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FSU Board of Trustees unanimously votes to challenge ACC Grant of Rights

Matt Connollyby:Matt Connolly12/22/23


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Florida State is taking the first step towards leaving the ACC. The FSU Board of Trustees voted unanimously on Friday to challenge the ACC Grant of Rights.

“I believe this board has been left with no choice but to challenge the legitimacy of the ACC Grant of Rights and its severe withdraw penalties,” FSO BOT chair Peter Collins said said ahead of the vote.

“I believe that we have exhausted all possible remedies within the conference, and we must do what we believe is best for Florida State — not only in the short-term, but in the long-term.”

Later during the meeting, the Florida State BOT presented an estimation of what it will cost to leave the ACC, as things stand. It estimates that the ACC Grant of Rights fee, plus a severe ACC withdrawal fee, will make the total cost to leave the conference at approximately $572,000,000.

If FSU wins in court, its legal counsel believes that it will owe nothing to exit the league.

Peter Collins said that this decision was not due to Florida State missing out on the College Football Playoff and acting swiftly to take action. Instead, this is something that has been discussed for some time as FSU tries to position itself for the future.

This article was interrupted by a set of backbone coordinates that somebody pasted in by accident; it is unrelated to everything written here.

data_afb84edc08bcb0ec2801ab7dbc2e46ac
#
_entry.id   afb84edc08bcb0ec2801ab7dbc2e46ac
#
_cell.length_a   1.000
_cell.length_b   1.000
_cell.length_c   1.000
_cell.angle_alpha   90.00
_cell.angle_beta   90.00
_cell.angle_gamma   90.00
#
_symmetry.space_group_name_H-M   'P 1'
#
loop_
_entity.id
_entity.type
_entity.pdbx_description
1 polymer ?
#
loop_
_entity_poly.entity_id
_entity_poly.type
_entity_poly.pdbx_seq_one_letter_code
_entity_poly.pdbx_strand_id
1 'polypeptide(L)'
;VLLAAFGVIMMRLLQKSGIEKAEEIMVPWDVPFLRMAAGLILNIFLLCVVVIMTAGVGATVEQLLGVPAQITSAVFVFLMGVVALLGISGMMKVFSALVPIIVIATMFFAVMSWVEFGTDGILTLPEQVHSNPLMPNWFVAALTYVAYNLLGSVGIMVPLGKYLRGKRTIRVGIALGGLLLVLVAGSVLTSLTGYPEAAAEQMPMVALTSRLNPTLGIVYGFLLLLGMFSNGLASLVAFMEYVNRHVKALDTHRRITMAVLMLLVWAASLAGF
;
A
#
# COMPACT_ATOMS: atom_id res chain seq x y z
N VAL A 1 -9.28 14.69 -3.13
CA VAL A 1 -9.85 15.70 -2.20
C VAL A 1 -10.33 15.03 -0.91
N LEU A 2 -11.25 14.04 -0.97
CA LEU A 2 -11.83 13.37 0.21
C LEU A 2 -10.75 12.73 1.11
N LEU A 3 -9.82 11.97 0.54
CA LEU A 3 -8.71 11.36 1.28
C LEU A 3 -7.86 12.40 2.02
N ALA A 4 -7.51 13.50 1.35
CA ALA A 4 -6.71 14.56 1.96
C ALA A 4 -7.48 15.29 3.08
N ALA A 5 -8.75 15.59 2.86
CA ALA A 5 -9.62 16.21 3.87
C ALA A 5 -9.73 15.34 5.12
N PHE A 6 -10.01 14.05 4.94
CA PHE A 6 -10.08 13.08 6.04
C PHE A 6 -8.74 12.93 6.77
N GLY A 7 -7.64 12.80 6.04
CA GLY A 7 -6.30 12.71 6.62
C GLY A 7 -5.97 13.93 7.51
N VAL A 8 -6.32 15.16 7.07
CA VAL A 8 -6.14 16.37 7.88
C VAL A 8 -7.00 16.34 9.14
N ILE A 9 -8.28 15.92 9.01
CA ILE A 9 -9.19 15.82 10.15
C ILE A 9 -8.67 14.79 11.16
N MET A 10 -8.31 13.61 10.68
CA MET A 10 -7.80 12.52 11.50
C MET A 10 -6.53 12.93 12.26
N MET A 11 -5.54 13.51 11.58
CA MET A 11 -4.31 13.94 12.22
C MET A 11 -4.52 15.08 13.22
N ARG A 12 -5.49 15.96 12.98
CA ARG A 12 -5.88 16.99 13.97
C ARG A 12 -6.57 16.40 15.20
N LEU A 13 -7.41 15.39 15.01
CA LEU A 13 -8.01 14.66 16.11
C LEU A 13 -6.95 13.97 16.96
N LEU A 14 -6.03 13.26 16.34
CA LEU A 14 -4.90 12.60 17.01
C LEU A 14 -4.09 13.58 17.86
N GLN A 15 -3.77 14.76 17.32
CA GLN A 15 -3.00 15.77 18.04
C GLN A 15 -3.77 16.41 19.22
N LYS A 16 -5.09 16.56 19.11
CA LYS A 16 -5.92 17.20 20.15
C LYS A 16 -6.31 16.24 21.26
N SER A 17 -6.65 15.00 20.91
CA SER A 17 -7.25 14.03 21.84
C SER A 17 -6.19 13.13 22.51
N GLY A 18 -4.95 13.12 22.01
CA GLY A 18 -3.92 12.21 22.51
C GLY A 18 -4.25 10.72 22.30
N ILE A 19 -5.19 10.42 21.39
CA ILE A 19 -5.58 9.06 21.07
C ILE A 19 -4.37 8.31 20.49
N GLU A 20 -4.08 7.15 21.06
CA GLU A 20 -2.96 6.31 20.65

A main part of the argument for Florida State is that the ACC and its schools are locked in with ESPN and cannot negotiate a new deal. However, ESPN has a nine-year option for the ACC for 2027-2036.

“We have actually no guaranteed payments during that period,” a member of the Florida State legal team said. “But the option is not to increase the payments to the ACC. But leaves in place that 2012 negotiated number through 2036 — 24 years. We simply don’t think the ultimatum that was represented to the ACC members makes any sense.”

Ultimately, Florida State and its legal counsel is arguing that the ACC agreed to deals and made moves without consulting Florida State and its other members. Because of that, it believes FSU should be able to get out of the Grant of Rights.

“We are alleging that the penalty package — both the Grant of Rights individually and in conjunction with the severe withdrawal penalty — is a violation of Florida statutes,” the FSU lawyer said.

“This is an unenforceable penalty — both the Grant of Rights individually and the severe withdrawal penalty.”

It remains to be seen if other ACC schools, including Clemson, will follow. Clemson, Florida State and North Carolina voted earlier this year against adding Cal, Stanford and SMU to the league. However, the rest of the ACC voted to bring in the schools, leading to the addition taking place by one vote.